Seasonal delights on the menu in Welwyn
PUBLISHED: 09:00 18 November 2017
Welwyn Hatfield Times food columnist Becky Alexander popped into The White Hart in Welwyn to see what was on the menu.
The White Hart is one of the most well-known buildings in pretty old Welwyn.
It curves around the corner as you drive into the village, perfectly located for visitors to find it, as they have done for hundreds of years.
The oldest part dates to 1681, and you can see the archway to the right where coaches would have entered for stabling.
The White Hart has seen many changes over the years, and I went to try lunch under its relatively new ownership, brothers James and Tom Bainbridge.
James and Tom took over in 2016, and they run it alongside The Tilbury in Datchworth.
James has a background in hospitality including Heston Blumenthal’s The Fat Duck in Bray.
Older brother Tom is a self-taught chef and oversees the two restaurants, and was cooking when we went in for lunch.
The duo have transformed the interior, and tried to make the space as light as possible, with pale walls, exposed brickwork and stone floors.
The bar and restaurant is a warren of rooms, with a huge fireplace in the centre, making it a cosy place to visit in the colder months ahead.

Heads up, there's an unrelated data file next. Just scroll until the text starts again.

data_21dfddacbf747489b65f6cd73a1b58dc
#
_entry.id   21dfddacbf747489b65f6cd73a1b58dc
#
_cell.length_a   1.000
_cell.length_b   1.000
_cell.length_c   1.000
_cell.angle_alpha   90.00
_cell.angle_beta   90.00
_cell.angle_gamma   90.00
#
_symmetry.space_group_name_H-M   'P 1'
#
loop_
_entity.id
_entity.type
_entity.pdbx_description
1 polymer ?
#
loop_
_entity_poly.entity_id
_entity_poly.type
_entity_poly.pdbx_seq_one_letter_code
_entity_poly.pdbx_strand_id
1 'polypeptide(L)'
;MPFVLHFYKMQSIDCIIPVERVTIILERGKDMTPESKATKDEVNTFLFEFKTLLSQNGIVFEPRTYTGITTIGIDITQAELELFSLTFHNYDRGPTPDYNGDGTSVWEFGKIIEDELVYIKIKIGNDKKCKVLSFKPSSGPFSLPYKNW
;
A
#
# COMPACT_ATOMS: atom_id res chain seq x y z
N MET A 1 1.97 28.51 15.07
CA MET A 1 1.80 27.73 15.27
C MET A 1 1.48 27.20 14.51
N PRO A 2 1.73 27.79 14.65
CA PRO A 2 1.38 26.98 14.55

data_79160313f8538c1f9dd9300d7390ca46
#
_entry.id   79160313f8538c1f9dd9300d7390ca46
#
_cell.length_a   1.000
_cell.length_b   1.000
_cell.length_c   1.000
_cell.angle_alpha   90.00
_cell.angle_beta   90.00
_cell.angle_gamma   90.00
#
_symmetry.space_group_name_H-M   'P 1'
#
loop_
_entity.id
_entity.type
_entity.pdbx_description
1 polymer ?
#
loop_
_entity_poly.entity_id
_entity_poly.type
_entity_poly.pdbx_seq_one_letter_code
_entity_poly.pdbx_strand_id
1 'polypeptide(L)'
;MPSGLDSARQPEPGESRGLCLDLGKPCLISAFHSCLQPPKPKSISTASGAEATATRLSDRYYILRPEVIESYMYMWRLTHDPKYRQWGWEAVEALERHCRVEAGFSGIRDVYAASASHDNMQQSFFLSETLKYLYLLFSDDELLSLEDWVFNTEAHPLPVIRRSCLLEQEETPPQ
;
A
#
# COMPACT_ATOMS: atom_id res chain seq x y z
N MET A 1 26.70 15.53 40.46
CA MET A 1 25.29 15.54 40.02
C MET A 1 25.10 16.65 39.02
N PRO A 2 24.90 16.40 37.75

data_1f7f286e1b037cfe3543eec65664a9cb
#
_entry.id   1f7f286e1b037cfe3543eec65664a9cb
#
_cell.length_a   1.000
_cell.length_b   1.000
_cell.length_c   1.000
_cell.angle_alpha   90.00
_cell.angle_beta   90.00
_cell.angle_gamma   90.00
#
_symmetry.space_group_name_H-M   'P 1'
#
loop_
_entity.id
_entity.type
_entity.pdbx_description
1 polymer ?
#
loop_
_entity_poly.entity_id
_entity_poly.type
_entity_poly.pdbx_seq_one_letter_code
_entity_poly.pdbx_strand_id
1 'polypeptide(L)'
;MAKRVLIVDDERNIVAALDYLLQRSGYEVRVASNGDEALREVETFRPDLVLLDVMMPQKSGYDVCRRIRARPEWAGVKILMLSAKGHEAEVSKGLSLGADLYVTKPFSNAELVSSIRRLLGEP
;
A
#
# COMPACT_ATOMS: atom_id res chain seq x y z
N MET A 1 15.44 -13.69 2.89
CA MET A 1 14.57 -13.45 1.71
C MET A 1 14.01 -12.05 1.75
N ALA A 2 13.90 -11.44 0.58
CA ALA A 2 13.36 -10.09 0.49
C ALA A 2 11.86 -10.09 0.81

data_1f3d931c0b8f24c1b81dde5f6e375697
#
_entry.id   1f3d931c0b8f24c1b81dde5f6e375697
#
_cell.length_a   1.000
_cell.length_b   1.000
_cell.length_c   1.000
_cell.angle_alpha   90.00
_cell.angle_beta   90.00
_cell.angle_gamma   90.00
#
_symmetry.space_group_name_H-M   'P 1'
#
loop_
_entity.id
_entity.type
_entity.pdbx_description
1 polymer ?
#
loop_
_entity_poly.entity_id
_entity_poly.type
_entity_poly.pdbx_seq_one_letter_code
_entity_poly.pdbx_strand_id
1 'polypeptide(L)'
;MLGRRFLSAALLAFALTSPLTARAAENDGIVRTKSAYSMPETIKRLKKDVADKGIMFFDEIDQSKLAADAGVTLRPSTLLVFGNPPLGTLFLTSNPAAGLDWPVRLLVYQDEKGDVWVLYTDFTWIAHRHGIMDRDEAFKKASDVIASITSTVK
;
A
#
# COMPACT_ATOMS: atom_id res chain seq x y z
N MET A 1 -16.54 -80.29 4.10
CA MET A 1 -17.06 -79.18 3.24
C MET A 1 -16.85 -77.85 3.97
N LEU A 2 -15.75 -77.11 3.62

I was pleased to see that the menu was seasonal, with walnuts, kale and pears on the menu.
I chose the Jerusalem artichoke soup with Welsh rarebit as James had explained that a local grower in Bengeo had just supplied them.
It was delicious, and really only needed some toast rather than the hearty Welsh rarebit alongside.
I loved the baked pumpkin cake with walnuts and cauliflower, which was as light as a souffle and contrasted well with the caramelised walnuts.
It probably didn’t need all the cheese sauce as it made it quite a rich dish for lunch, but it tasted great and was accomplished cooking.
My friend had the ham hock terrine from the set menu, which he liked and commented that it had been made with the natural fats rather than with added butter.
Pork tenderloin with black pudding, kale and chestnuts was a great autumn dish, and was cooked perfectly; maybe some green vegetables on both plates would be welcome contrast.
Meat is supplied by local favourite Bridget Bs, and I was pleased to see they also use Dawlicious ice cream from Hertford and The Cheese Plate from Buntingford.
Fruit comes from their own family gardens!
We chose across the menus, but the two-course set lunch for £15 must be one of the best deals around.
You can also get good pub classics such as fish and chips, fish stew and steaks, and you are very welcome just to pop in for a drink in the cosy bar, making it a great local’s pub, as it has been for years.
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